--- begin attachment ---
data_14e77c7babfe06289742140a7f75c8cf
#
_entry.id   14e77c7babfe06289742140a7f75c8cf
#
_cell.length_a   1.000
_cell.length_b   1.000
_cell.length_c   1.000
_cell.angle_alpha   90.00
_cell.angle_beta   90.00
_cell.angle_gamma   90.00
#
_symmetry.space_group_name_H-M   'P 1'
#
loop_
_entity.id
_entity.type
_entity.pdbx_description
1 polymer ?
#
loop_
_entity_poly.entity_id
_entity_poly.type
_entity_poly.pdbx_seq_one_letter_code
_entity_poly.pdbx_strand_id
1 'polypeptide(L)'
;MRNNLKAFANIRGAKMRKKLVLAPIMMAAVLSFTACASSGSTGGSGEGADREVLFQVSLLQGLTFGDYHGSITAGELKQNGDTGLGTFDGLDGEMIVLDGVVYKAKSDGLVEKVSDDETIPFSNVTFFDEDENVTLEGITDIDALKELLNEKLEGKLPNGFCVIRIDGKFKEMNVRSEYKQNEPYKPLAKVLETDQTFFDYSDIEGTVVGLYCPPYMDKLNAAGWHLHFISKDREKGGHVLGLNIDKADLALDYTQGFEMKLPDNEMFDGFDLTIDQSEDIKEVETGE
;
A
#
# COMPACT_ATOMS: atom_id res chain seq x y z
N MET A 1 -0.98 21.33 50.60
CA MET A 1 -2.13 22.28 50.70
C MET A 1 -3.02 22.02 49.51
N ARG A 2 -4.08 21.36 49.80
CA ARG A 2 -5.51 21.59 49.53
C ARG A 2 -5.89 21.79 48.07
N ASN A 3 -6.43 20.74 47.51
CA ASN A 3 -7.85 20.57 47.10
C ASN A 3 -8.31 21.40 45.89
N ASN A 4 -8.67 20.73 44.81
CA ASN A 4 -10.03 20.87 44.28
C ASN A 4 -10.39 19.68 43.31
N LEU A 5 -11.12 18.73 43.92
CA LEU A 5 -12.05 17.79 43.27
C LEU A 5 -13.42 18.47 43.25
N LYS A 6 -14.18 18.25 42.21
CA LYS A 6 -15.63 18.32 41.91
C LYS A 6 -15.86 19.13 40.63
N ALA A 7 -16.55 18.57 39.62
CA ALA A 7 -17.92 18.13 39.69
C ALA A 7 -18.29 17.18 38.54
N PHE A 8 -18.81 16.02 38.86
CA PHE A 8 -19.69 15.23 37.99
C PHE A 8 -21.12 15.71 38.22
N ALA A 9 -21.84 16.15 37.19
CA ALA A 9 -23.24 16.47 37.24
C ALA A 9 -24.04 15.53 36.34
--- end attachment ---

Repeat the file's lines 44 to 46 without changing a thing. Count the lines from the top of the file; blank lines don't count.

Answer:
CA LEU A 5 -12.05 17.79 43.27
C LEU A 5 -13.42 18.47 43.25
N LYS A 6 -14.18 18.25 42.21